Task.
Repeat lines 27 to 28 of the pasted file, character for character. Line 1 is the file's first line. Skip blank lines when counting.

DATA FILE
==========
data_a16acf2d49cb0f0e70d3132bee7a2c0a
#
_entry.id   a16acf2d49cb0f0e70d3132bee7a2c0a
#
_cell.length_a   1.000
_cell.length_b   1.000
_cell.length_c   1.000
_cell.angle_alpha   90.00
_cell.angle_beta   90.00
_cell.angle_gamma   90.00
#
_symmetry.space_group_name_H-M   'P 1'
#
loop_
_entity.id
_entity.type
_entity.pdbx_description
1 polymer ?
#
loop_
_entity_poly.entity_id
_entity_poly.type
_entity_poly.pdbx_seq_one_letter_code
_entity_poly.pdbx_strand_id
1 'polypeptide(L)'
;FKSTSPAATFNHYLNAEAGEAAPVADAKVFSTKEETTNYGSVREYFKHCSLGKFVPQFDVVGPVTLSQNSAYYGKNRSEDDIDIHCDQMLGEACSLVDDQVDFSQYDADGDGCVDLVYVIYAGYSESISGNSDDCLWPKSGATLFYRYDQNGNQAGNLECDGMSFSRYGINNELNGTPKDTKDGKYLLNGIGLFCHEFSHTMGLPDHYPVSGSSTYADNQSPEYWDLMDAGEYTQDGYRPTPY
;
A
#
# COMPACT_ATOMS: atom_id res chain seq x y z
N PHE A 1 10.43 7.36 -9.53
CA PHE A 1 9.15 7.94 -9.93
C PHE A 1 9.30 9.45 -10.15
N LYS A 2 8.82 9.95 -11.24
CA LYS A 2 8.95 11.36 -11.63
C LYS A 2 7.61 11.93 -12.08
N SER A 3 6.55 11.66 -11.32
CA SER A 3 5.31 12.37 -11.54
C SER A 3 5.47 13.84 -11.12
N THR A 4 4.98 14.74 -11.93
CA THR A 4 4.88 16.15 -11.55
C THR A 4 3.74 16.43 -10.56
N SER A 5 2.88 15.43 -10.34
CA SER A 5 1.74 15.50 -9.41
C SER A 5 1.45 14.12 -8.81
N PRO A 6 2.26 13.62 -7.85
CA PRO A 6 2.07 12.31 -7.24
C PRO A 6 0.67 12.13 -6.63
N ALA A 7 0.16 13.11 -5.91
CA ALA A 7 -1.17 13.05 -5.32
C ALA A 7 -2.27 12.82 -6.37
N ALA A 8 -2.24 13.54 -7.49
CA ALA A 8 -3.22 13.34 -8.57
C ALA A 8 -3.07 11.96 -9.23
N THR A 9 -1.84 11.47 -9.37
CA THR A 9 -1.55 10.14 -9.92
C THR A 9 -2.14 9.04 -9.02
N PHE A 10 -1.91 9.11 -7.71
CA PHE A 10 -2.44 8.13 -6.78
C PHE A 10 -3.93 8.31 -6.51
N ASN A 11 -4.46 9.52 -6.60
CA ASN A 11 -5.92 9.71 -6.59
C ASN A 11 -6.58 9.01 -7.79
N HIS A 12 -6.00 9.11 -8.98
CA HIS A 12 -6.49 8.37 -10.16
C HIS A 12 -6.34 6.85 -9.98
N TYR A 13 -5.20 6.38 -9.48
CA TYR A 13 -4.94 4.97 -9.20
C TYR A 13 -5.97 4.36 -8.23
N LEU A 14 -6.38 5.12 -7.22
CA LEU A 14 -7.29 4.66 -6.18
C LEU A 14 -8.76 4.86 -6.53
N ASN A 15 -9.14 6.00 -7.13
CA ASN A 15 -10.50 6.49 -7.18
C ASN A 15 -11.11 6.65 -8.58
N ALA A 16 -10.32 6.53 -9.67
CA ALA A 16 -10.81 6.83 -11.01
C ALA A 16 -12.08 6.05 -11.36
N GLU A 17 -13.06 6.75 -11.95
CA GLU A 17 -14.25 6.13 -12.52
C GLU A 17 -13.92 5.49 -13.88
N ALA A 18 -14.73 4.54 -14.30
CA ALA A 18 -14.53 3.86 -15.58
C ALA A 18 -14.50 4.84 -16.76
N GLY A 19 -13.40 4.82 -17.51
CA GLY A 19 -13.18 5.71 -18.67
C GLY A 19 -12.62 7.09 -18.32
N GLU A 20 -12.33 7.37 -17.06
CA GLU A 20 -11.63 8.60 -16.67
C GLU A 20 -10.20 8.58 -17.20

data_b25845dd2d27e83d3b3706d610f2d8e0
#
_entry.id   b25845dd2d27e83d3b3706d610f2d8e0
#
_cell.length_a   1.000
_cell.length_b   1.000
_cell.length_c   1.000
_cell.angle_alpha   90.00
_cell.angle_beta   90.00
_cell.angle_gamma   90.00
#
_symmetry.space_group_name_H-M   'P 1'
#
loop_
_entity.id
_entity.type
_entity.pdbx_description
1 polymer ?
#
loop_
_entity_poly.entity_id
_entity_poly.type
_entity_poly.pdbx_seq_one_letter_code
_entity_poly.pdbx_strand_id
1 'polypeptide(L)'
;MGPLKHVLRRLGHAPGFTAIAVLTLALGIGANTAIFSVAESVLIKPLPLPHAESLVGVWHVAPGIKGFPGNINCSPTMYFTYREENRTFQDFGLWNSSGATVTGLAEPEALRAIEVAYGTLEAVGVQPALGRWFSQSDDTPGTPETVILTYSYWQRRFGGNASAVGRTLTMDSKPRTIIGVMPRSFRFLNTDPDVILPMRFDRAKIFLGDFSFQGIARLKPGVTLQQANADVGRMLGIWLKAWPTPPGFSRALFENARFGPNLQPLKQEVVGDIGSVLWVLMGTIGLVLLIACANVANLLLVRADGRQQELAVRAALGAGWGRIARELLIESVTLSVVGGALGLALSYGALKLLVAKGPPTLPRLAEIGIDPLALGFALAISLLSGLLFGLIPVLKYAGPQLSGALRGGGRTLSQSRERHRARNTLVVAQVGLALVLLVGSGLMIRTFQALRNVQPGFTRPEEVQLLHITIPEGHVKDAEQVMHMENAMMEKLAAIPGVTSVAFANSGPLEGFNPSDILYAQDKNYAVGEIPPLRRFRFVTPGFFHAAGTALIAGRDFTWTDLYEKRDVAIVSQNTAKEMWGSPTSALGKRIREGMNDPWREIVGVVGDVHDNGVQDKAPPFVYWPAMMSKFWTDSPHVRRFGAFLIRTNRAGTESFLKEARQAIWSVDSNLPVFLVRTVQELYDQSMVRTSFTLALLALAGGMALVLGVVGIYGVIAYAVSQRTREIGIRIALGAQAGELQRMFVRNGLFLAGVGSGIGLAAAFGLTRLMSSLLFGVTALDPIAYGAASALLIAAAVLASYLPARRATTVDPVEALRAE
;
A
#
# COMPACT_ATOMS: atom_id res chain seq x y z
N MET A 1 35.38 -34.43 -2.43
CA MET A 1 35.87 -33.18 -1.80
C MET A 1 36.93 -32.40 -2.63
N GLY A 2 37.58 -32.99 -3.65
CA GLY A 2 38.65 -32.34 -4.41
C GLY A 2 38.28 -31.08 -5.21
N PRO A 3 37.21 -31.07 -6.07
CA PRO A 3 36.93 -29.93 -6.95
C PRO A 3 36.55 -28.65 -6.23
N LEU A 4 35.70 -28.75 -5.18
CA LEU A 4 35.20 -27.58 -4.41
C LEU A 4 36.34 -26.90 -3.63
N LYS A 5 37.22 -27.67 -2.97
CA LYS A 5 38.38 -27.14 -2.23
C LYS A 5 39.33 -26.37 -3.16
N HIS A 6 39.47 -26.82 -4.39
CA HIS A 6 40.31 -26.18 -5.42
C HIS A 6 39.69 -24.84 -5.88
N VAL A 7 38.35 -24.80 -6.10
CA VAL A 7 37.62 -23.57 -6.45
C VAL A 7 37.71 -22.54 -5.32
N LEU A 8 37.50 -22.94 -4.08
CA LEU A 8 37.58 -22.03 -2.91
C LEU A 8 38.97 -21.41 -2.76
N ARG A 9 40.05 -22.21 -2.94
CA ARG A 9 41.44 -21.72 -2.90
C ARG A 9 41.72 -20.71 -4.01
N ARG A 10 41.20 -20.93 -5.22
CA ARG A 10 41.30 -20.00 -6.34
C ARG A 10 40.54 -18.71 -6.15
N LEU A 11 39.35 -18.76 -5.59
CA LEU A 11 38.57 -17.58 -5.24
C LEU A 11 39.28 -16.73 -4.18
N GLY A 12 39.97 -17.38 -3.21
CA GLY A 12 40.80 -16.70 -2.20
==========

;
A